Bronwyn T. Williams, Director
This is the time of year, when the dogwoods are in bloom and classes are drawing to a close, that I usually draft up a blog post to look back on our University Writing Center accomplishments over the previous year. If you read over those posts from the past, you’ll find some common threads about what we value and what we’ve done. This year, however, though the dogwood in front of my house is reliably spectacular, this end-of-year blog post is unlike any of the others I have done in the past decade. As with all of us, the COVID-19 pandemic turned our world upside down – or at least sideways – in the middle of the spring semester. In two days we had to turn our entire University Writing Center operation, with two physical locations and one virtual schedule providing hundreds of appointments each week, into one, large integrated online Writing Center. What’s more, we had to develop a system to coordinate the daily work of a staff of almost 20 people who would now all be working at home. At the same time, our consultants, all students themselves, and our writers were all scrambling to adjust to a new environment of online learning and sheltering in place.
Yet, when people ask why I say we have the best Writing Center staff in the business, it is for moments like these. Cassie Book, our associate director, and Amber Yocum, our administrative associate, worked fast and flawlessly to make the transition to the online schedule made for writers making appointments and for our tutoring staff. We didn’t miss a single appointment in the transition to the online schedule. Since that transition, our consultants, all working from home and balancing family and their own courses, have continued to provide exceptional feedback to writers from across multiple departments and disciplines. I am always proud of the people who work in the University Writing Center, but this year’s staff has been something special. I feel so fortunate to have been able to work with them and the University community has been fortunate to have them to help support and strengthen writing at UofL.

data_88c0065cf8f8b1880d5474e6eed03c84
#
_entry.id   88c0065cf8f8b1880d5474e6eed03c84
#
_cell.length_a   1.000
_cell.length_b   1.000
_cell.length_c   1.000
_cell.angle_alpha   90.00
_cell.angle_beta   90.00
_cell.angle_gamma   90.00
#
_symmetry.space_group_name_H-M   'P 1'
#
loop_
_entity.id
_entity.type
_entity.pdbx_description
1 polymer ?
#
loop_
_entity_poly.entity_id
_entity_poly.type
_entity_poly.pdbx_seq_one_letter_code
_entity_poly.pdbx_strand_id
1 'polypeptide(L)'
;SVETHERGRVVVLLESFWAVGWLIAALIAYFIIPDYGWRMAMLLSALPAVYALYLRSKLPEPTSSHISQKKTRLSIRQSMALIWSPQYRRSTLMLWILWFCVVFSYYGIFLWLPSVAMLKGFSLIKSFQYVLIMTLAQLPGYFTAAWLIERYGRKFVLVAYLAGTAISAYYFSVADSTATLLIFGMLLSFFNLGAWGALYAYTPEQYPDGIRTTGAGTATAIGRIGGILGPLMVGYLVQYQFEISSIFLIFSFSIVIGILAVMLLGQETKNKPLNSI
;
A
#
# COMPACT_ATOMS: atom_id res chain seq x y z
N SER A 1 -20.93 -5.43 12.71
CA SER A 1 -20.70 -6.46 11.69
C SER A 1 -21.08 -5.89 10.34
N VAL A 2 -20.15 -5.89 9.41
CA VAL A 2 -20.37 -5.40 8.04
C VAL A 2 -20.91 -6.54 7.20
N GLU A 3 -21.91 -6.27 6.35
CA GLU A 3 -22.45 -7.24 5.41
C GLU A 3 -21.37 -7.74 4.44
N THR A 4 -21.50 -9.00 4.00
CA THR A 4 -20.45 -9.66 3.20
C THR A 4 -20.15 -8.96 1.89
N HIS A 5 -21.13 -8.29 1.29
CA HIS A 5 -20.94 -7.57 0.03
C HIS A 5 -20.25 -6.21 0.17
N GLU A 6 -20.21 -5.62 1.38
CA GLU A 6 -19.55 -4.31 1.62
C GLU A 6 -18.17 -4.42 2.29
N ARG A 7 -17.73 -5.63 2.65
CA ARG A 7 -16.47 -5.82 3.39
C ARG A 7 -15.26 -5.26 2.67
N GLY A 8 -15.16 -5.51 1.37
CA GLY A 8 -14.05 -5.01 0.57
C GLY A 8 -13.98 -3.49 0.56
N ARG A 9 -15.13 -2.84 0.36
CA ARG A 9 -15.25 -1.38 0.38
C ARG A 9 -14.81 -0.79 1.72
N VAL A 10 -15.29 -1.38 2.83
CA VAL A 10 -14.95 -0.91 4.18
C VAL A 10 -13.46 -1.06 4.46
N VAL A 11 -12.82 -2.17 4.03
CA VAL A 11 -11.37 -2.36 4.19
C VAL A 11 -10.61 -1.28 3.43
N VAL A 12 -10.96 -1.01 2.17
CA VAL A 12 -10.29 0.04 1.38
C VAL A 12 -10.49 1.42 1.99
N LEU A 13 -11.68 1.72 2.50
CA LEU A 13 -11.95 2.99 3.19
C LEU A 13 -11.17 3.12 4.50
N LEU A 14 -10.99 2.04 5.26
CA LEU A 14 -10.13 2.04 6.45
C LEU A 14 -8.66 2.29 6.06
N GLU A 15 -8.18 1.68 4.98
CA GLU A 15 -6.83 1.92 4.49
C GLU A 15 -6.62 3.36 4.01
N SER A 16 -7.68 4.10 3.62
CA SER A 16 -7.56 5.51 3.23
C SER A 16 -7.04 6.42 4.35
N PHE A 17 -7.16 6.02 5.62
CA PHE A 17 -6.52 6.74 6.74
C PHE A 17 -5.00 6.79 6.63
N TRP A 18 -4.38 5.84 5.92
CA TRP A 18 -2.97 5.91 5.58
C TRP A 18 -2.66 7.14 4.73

Even with the disruptions that have affected all of us in the past six weeks, however, much of what we have done, and continue to do, has not changed. Our consultants have continued to offer insightful advice about writing, as well as thoughtful support and suggestions about how to navigate the challenges of writing in such a rapidly changing and deeply unsettling time. We continued to believe that not only is every person who writes a “writer,” but that careful listening, thoughtful response, and creative collaboration can make everyone a more effective and confident writer. And, as always, we appreciate the trust that writers from across the UofL community display in letting us work with them.
We will be open during the summer, starting May 11, from 9-4 every weekday. You can find out more on our website. You can also follow us on our blog and on Twitter, Facebook, and Instagram.
Beyond Tutoring – Events and Community Writing
Before the pandemic, we once again worked to fulfill our commitment to supporting a culture of writing on campus and in the community.
Writing Groups, and Dissertation Writing Retreats: Our popular Creative Writing, LGBTQ+ and Faculty and Graduate Student Writing Groups continued to give UofL writers supportive communities through which they could create and talk about writing. We again held our annual spring Dissertation Writing Retreat in May. We will be holding the Retreat next month as a fully virtual Retreat. We plan next year to continue all of these groups, so be sure to check our website for information and dates.
Writing Events: Once again we hosted or took part in a range of writing-related events, including our Halloween Scary Stories Open Mic Night, Kick Back in the Stacks, a
Valentine’s Day Open Mic and International Mother Language Day. The open mic nights were thanks to our ongoing partnership with the Miracle Monocle Literary Magazine.